When you think of history you do not usually think of pillows, but while they may seem like a rather boring if common object, they actually have a long and interesting history.
As with many items that we know consider a common necessity, pillows were once the domain of the wealthy, a luxurious sleeping aid that most couldn’t afford. Across Asia, pillows were heavily brocaded with beautiful patterns and expensive silks and metals. In Egypt during the time of the pharaohs, they were placed in the tombs of the wealth as an item of such import that they were to be taken into the afterlife. In this era pillows were as much an art form as they were a pragmatic and functional sleeping aid and were seen as prized possessions through Asia, Arabia and Medieval Europe.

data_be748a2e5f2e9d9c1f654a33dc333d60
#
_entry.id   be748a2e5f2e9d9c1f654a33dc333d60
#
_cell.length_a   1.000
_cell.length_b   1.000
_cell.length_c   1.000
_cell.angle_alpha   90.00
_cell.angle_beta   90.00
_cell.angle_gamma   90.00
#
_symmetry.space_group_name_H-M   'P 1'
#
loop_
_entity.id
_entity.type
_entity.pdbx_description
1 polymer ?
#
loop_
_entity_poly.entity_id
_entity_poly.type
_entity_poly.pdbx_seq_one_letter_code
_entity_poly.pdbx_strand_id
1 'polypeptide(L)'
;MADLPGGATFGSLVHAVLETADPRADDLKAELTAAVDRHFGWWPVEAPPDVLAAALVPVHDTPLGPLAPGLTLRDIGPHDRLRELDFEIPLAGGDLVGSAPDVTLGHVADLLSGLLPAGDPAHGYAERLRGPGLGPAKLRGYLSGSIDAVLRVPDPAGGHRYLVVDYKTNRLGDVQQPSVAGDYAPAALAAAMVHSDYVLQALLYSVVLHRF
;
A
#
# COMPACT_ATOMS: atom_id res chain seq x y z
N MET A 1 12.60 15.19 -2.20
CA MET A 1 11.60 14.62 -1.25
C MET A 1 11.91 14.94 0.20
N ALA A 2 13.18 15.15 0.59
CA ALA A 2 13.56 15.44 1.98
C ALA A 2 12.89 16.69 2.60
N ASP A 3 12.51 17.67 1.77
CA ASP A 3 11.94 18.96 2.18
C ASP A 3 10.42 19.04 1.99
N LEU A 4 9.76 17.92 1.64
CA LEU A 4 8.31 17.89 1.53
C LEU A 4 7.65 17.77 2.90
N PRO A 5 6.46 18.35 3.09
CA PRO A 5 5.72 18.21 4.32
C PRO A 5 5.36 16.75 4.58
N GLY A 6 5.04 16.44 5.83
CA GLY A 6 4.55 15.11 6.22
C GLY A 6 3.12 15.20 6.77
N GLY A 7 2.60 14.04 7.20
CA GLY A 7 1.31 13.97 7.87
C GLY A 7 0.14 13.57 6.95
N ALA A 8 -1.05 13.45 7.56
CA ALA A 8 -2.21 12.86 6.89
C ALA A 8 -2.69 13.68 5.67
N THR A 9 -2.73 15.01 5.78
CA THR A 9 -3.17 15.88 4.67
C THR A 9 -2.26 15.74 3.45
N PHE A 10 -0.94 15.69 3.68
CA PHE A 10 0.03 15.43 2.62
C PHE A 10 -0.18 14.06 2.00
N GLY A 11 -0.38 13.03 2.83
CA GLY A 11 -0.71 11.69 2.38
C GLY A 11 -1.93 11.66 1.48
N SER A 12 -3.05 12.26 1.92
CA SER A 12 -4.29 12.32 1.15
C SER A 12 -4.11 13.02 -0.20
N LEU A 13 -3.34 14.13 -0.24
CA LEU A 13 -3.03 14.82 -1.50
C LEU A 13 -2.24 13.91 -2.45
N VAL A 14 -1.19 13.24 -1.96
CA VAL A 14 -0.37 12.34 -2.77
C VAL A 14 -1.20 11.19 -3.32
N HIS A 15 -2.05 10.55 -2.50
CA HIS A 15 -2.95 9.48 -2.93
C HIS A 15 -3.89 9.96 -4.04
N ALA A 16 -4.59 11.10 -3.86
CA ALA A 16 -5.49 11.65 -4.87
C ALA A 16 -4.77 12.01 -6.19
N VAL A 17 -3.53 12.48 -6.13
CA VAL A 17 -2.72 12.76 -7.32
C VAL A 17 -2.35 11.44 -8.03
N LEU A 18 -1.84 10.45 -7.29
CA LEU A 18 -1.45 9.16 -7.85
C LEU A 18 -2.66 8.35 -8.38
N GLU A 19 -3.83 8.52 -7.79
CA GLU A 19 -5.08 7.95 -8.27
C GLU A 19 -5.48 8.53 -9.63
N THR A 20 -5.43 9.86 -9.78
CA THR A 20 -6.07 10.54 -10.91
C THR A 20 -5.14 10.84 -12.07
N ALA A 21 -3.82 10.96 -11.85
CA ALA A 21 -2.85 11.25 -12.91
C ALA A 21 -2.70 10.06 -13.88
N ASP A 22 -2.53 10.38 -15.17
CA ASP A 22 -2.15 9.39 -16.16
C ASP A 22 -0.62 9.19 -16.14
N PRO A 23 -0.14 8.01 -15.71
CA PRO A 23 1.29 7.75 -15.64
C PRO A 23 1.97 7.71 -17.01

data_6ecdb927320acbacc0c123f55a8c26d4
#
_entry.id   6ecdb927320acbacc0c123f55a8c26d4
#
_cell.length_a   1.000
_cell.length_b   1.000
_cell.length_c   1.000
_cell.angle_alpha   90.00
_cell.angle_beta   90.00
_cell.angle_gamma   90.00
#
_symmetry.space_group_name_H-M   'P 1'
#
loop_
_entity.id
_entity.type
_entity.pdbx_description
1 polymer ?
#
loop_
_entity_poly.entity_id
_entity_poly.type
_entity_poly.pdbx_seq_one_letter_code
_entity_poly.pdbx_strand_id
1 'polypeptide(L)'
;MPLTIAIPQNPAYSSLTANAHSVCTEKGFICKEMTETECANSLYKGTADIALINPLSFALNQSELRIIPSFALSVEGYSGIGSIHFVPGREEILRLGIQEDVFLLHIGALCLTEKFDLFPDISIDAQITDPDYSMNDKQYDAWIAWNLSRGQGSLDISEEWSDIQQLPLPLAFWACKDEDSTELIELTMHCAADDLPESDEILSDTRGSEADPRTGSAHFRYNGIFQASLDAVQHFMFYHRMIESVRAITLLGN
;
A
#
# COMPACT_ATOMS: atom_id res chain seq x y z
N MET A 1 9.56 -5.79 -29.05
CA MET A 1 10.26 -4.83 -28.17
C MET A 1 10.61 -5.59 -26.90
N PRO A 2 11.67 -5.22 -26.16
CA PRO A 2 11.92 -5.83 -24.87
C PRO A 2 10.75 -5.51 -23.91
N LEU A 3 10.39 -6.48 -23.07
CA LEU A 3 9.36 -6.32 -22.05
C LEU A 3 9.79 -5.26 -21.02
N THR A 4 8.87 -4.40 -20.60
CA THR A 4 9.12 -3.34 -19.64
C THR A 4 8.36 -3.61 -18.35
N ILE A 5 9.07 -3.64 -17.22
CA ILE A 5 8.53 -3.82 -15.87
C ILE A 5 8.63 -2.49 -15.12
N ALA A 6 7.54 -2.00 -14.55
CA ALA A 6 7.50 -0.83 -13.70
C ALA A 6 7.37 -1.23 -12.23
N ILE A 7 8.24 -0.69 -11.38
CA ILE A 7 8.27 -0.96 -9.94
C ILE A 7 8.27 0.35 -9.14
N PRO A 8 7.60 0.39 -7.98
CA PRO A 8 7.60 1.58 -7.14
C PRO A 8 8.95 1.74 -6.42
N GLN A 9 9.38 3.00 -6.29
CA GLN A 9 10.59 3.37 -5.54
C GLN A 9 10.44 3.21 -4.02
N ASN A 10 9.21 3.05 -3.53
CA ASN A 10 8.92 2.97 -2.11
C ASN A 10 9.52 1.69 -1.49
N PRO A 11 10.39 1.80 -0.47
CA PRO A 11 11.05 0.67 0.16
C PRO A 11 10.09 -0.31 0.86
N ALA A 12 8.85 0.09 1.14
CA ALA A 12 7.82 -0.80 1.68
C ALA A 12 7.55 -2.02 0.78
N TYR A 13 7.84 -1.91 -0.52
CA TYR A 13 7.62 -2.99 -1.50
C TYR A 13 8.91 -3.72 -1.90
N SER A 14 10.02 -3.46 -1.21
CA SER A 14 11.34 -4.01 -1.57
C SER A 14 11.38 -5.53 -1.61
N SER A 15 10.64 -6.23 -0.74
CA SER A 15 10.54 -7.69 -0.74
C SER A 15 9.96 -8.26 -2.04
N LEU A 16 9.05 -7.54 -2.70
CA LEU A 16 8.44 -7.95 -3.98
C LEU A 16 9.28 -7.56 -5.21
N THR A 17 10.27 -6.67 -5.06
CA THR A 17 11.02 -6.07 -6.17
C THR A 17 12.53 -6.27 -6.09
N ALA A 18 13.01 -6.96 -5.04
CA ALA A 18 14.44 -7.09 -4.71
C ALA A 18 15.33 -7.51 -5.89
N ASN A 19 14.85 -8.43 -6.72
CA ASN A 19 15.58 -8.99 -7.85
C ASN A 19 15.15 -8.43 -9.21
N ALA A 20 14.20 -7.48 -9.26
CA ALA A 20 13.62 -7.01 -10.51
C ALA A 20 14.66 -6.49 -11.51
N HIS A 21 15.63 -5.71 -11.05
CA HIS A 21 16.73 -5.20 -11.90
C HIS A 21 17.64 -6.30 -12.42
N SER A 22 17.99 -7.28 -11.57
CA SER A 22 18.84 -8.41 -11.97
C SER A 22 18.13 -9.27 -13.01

It was during the reign of the Tudors in England, between the 13th and 15th Centuries, that the pillow made the transition from luxury to necessity though many initially saw them as something that only women and the infirm would use. As time went on they became increasingly acceptable amongst men and by the time of the Industrial Revolution they had become cheap and ubiquitous and even the toughest of men were happy to use them.
On the land and waters that we sleep, we walk, and we live, we acknowledge the Traditional Owners and Custodians of these lands. We pay respects to Elders past, present and emerging, and recognise their connection to the land.
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